[PR: Please read this before pitching or arranging interviews.]
I’m always happy to hear from public relations professionals and anyone who thinks their client/service/product may be of interest to me. Here’s a basic guide to what I’m interested in, and how to reach me:
- Telecoms, media or technology: pretty broad, and I’m interested in more or less any kind of innovation.
- Technology and society: reports, individuals, etc: on how technology improves, or doesn’t improve, society — particularly, but not exclusively, the developing world. Love surveys of how people hold their cellphones or eat celery while typing.
- Technology and politics: cyberwar, infowar, security issues, hacktivism, that kind of thing.
- Well thought-through trend pieces: I know you’re doing it to promote your client, no need to hide that. But you might have a good angle, or prompt me to think of one, so I will always take seriously a well-thought through pitch.
- Relationships: I really want to know how to reach someone in a company or organization when I need them. So I’m usually happy to meet for a coffee with anyone who can help me do that.
What I’m not interested in:
- new appointments, unless they’re really senior and the company’s really big.
- too many press releases: keep them limited and keep our interest. If I get more than one a month from the same company I’ll downgrade them so they’ll usually skip my inbox, so it doesn’t help anyone to send out too many.
- press releases which you can’t help me follow up on. No bigger waste of time than piquing a journalist’s interest and then saying ‘we can’t give you any more information or someone to talk to about this.’ Not least, this means we have no way of actually confirming the press release is authentic.
- non-disclosure agreements: I will observe embargoes but please do not ask me to sign NDAs unless there is a really good justification. Even then it has to go through Thomson Reuters’ legal team and that takes time.
Like all journalists, I have my quirks.
- No junkets. I’m not in a position to accept junkets, and I don’t like them anyway. This extends to all-day conferences and other attempts to group journalists together and curry favour with them. Coffees or informal lunches one on one work.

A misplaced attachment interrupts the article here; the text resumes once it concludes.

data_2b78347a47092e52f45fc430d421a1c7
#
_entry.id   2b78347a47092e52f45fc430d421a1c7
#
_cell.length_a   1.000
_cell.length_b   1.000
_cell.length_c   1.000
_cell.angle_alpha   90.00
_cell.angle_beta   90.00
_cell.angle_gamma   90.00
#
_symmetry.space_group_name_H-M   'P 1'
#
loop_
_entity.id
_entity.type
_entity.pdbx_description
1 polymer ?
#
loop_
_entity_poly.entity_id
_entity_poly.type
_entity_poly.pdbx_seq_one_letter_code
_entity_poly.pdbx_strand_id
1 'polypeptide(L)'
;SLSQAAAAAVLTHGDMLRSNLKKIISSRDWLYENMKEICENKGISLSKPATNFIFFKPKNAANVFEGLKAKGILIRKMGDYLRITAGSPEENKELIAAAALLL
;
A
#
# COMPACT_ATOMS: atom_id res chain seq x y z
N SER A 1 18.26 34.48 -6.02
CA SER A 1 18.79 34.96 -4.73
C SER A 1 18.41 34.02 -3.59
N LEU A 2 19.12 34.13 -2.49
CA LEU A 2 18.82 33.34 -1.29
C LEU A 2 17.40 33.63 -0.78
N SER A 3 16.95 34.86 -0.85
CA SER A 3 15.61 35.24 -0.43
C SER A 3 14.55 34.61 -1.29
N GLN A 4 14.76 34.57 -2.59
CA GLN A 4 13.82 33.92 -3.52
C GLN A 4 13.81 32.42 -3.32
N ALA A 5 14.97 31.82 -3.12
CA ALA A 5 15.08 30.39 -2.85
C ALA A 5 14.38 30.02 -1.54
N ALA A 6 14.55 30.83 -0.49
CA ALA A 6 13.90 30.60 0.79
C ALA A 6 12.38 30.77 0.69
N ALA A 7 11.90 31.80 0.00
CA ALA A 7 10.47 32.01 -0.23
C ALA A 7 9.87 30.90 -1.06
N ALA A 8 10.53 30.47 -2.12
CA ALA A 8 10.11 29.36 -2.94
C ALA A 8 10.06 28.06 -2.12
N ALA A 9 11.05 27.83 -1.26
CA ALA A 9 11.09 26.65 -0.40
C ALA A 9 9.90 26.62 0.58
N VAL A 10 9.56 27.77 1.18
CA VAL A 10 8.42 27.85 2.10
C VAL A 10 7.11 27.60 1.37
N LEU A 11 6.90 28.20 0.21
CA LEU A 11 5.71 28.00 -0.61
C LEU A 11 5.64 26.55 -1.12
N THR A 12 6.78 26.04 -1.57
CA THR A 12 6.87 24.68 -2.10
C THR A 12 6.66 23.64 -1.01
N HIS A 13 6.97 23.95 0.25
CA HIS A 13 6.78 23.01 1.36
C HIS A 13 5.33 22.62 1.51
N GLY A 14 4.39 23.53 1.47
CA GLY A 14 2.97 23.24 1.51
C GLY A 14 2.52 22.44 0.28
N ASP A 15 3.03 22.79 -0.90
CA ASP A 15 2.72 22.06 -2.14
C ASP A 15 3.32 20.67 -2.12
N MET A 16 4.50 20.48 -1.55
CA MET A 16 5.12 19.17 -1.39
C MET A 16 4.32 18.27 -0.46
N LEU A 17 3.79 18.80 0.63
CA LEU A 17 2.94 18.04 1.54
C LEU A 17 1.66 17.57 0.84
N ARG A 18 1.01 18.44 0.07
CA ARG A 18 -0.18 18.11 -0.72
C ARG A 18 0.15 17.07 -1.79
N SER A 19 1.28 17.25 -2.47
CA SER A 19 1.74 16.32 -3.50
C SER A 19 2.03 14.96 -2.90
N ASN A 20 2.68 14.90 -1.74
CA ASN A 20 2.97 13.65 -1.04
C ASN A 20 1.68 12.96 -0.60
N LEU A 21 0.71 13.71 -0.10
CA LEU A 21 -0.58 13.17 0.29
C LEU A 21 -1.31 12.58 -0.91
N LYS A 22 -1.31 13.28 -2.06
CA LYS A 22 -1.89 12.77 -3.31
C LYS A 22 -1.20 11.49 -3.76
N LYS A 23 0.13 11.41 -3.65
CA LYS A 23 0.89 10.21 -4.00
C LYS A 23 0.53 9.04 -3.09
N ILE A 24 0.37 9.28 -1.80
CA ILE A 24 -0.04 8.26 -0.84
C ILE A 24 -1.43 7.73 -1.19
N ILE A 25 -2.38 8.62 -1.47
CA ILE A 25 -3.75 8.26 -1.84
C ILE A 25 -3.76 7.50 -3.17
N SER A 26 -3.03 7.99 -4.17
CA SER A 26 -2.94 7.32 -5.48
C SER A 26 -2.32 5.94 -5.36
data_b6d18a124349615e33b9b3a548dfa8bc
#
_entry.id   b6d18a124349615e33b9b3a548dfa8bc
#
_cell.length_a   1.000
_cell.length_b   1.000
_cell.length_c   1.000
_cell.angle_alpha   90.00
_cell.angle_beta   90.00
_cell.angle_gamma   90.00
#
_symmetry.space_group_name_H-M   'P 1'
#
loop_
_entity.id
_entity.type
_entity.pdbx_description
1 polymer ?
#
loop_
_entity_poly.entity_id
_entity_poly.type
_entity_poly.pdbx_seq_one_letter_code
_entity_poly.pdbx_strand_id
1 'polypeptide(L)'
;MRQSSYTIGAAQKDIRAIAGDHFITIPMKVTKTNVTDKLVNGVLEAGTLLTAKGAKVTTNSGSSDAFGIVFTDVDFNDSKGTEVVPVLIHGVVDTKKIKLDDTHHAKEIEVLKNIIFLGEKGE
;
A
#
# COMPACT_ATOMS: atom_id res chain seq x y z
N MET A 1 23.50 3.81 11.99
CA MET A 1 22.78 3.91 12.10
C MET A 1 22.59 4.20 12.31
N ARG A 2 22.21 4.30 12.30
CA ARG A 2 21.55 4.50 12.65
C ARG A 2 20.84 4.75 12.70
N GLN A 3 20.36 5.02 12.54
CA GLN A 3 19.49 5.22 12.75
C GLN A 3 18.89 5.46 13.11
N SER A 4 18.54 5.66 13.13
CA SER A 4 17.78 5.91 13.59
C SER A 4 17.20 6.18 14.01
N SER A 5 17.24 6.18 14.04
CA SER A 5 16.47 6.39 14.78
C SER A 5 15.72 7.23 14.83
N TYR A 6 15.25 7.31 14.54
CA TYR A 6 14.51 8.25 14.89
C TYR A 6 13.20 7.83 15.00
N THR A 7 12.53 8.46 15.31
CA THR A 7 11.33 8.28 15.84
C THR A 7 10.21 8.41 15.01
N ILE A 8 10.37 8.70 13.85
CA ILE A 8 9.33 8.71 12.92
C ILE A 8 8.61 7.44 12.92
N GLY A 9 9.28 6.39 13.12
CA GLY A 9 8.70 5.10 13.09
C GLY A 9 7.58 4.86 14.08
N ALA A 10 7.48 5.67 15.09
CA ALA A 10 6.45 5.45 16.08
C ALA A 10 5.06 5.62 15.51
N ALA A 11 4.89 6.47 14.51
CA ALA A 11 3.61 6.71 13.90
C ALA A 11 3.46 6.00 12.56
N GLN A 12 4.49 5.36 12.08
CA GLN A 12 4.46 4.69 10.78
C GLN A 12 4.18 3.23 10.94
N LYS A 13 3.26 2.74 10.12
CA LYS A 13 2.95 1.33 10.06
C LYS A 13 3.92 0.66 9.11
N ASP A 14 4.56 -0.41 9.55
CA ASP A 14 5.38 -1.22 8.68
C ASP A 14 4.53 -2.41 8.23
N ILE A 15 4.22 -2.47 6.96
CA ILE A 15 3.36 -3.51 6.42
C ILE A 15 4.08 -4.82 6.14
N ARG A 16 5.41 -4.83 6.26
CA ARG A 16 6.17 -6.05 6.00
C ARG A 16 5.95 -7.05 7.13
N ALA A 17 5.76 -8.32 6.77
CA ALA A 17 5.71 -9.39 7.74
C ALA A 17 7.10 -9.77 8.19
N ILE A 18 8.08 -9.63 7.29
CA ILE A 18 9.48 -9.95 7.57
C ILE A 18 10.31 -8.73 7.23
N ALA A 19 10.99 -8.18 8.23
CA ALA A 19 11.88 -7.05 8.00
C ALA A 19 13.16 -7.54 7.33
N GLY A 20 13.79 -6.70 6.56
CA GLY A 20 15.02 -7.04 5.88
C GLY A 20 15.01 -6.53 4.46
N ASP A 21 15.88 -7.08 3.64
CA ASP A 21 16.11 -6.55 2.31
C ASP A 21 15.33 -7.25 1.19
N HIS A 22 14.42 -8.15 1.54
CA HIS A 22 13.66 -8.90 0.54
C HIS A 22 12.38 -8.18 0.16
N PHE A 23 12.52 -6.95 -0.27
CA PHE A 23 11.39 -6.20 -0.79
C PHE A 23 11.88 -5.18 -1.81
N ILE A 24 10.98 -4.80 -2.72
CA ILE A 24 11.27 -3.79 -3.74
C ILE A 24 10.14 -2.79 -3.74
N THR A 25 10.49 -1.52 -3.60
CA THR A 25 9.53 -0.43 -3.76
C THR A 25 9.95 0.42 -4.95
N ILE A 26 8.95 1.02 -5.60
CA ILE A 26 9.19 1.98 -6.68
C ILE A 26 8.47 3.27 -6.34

- no pitches which restrict what I can and cannot write, because you’ve offered that to another outlet. We decide what the story is, and while I quite understand you may be making similar pitches to others, don’t try to circumscribe what you might share with me because you promised it to someone else. You’re either interested in me being interested in you, or you’re not.
- If I don’t respond to an email pitch, please don’t keep pestering me. I’ll read everything, but I won’t reply to everything. My recent favourite, a follow-up email prefaced by: “just floating this back up to the top of your inbox.” Imagine if everyone did that.
- Please don’t blast me with pitches if you don’t actually cover Asia, or can’t pass me onto someone who can actually deal with me. So responses like “it’s not yet available in Singapore” or “sorry, I didn’t realise you’re in Asia. We don’t deal with Asia” aren’t particularly welcome or useful. It’s a global world. We should think global.
- If I’ve conducted an interview, attended a press conference or borrowed one of your gadgets/apps, please don’t ask me when the article will appear, what other products I’ll be reviewing/companies I’ll be interviewing, or whether you can see the article before it appears. And please don’t try to browbeat me into writing a story after an interview. An interview with your client does not guarantee I’ll write anything. And certainly not according to your schedule.
- Please, no follow-up emails to ask how the article is coming along (unless you’ve got something useful to add). Sometimes these things take time, and sometimes editors don’t want the piece after all. If you’ve got your Google Alerts set up, you should know as soon as I do when it comes out.
How to reach me: Email is always best (include [pitch] in the subject line to ensure it reaches me). Please, no phone calls unless one of us is actually dying. If it’s the first time you’re emailing me, please indicate somewhere near the top that you’ve read this page, so your missive doesn’t go straight into the spam pile.
- Face to face is always best, Skype/phone second, email third.
- One on one is better. Not with other journalists. Not with minions and others taking lots of notes in exercise books. Not, if possible, with PR. If this isn’t possible, please let me know beforehand.
- No ‘helpful’ interjections. I really appreciate the help from PR of setting up interviews, rounding up their people is no easy task. But it’s not useful to anyone to then interject during an interview, either over the phone or in person. It wastes time: I can’t quote you (though I will if necessary), the interviewee can’t contradict you, they can’t really repeat what you’ve just said, and the undercurrent of the interview is lost. Journalists may not seem to have a rhyme or pattern to their interview techniques, but actually they do, and by asking your own questions, making your own comments, or suggesting questions or answers you interrupt that. Your role is to place interviewee and interviewer together and ensure they’re as well-briefed as possible before the interview. And then get out of the way. Anything else undermines that.
- No interviews over expensive lunches: I’m sure I’m alone but I don’t like these. Too much crockelry and cutlery, too many people pouring iced water over your notebook, and often too many people snaffing up the free lunch. Let’s just meet in Starbucks or a local equivalent and get to know each other that way. Save lunches for when we know each other really well and can enjoy them one on one.